In Pictet Wealth Management’s latest edition of “Horizon”, the wealth manager’s 10-year outlook on economics and asset allocation, it said that it expects the 60/40 portfolio to thrive due to higher bond yields.
“Our forecast that bond yields will remain higher than in the past suggests bonds will once again be a viable source of positive real income and a potential buffer against downside risk in equities,” said Alexandre Tavazzi, head of the CIO office and macro research at Pictet Wealth Management, speaking at a media briefing.
“In such circumstances, we might be able to look forward to a revival of the time-tested 60/40 portfolio, splitting between 60% stocks and 40% bonds.”
Central banks have been raising interest rates over the past year in an aggressive fight against inflation, with the Fed funds rate currently standing at 5%-5.25%, compared with only 1% a year ago.
Therefore, Pictet forecasts long-term government bonds in developed markets, except Japan, to continue to offer handsome positive carry.
Meanwhile, looking at corporate bonds, wider credit spreads and higher government bond yields have led the firm to raise its 10-year return expectations for credit, with US and Asian high yield bonds expected to generate 7.2% in returns over the next 10 years and investment grade bonds 4.6%-6.1% depending on the region.
“In the last 10 years, investment grade instruments only generated about 3.5% return over a 10-year period, but we now expect high-quality investment grade bonds to yield about 6%. This is a substantial improvement in income,” said Tavazzi.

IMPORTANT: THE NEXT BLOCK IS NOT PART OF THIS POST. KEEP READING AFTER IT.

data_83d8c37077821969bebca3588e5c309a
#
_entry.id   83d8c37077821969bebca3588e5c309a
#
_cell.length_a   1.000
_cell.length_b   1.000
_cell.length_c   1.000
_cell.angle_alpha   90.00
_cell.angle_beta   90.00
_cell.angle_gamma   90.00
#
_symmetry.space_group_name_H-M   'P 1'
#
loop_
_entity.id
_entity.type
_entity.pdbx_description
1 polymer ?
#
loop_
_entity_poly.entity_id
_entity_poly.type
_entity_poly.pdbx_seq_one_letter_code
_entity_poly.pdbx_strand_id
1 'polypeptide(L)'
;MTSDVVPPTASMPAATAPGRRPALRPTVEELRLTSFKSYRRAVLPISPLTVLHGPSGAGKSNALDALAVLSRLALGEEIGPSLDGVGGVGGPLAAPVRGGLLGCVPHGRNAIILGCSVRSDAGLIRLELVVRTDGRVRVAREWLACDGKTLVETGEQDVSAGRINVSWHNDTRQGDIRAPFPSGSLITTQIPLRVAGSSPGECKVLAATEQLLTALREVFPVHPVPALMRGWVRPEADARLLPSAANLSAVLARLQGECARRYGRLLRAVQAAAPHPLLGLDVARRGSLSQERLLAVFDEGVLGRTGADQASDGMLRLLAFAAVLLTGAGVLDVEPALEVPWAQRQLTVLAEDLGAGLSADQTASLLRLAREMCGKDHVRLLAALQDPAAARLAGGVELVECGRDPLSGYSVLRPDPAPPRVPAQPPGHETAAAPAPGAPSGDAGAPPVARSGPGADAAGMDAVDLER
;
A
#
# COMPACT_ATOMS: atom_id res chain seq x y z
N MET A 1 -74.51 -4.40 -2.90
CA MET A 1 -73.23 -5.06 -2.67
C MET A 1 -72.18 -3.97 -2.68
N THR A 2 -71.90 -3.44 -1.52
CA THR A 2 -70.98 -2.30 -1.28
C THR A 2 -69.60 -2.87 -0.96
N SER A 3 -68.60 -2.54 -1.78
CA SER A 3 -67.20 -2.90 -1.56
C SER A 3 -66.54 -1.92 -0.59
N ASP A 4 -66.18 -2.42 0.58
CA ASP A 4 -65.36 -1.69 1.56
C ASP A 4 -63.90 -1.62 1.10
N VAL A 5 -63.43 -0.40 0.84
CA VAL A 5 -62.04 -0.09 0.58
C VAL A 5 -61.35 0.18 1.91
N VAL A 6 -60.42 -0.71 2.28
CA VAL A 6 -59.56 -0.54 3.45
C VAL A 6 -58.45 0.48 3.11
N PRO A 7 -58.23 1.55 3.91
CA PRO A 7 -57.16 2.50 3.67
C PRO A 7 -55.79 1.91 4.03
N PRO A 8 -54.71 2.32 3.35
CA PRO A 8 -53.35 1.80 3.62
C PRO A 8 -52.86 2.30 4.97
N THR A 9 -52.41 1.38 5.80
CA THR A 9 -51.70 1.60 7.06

That is why Pictet’s house view is that there is no longer any need for investors to look for carry in high yield as the most attractive risk-adjusted returns come from the investment grade space.
Moving to equities, Pictet believes the asset class has looked more attractive this year compared with last year due to the drop in valuations but it does not expect the same returns for US equities.
“The scarcity of supply chains and the decrease in labour workforce will lead to a compression of profit margins,” said Tavazzi.
“The company management, which we have talked to, told us that their focus today is less on keeping profitability and more on being resilient in this complicated environment.”
Commenting on the technology sector, which has contributed huge earnings over the last decade, the wealth manager believes this trend may not continue over the next decade and investors should be more selective in identifying survivors.
“A company can be profitable when funding costs are at zero. For instance, high yield companies were borrowing at a cost of 4% a year ago, but when they renew their loans today, the companies will have to pay 8%-10%,” Tavazzi said.
“We need to look at company by company to understand which one of them is profitable and which is not.”